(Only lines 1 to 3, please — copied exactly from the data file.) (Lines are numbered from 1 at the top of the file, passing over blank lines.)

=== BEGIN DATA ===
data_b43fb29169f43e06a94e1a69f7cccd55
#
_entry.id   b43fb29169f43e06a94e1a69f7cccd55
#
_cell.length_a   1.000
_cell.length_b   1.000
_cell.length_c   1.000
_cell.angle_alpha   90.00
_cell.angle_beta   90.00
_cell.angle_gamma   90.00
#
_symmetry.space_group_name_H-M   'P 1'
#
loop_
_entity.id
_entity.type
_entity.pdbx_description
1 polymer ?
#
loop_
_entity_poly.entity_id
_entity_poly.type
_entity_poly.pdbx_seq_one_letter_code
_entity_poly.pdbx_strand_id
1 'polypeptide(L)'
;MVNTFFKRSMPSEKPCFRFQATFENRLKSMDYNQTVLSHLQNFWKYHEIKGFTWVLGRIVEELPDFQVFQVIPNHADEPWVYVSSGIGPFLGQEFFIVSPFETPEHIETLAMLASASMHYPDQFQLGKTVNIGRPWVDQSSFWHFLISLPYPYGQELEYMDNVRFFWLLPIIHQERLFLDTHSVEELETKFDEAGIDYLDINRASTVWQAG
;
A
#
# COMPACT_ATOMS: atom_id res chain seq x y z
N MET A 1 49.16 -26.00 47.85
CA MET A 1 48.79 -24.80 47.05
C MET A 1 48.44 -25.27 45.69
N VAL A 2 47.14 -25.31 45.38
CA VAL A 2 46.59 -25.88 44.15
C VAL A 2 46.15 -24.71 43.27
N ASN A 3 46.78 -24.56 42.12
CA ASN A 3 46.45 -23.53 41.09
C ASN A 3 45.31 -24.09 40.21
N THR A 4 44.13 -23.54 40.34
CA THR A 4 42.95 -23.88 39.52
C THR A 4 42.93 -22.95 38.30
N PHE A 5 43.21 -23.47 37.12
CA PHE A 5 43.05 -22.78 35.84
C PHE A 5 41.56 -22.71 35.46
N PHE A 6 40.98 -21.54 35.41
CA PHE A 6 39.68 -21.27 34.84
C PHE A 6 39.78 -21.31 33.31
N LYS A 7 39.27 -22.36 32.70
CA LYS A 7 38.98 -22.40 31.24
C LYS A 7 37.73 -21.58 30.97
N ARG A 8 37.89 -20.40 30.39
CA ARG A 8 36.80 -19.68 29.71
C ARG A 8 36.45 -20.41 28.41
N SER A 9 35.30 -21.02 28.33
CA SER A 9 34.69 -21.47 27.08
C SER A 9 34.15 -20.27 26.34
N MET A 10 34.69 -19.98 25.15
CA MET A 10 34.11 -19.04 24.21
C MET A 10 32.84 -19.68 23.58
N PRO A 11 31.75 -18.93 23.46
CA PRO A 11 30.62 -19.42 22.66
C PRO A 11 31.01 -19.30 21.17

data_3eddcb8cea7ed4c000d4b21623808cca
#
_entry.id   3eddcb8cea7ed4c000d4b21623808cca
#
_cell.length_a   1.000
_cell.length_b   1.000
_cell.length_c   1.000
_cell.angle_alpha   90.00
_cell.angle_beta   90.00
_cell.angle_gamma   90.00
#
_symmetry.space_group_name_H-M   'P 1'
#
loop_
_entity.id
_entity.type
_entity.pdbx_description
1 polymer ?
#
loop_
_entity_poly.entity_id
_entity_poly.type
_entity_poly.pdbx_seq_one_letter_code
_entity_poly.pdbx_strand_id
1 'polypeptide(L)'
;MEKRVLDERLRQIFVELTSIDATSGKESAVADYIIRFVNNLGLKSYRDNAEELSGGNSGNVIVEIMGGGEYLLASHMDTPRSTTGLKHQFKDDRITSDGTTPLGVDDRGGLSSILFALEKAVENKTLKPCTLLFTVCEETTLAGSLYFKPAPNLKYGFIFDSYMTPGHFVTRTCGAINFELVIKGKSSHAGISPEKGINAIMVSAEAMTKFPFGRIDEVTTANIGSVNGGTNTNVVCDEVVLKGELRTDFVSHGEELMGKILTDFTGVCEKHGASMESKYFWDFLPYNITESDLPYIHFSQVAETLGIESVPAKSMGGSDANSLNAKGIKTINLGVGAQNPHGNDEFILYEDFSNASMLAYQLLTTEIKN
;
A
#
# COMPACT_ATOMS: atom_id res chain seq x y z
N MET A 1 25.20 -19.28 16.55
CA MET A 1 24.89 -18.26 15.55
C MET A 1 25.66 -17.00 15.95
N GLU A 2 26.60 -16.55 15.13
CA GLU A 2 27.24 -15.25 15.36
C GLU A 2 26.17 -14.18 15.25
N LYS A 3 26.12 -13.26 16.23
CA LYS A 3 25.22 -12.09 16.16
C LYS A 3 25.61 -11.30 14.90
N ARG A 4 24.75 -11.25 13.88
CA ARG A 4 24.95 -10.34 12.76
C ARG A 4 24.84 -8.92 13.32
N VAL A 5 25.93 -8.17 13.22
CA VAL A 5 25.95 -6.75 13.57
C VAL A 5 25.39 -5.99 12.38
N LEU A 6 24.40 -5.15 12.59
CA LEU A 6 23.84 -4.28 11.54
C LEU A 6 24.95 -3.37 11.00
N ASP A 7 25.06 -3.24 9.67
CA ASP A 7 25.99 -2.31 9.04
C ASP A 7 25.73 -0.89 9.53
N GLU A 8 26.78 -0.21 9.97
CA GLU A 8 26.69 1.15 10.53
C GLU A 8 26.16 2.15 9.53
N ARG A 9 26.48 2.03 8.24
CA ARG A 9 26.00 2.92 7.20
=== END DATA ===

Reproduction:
data_b43fb29169f43e06a94e1a69f7cccd55
#
_entry.id   b43fb29169f43e06a94e1a69f7cccd55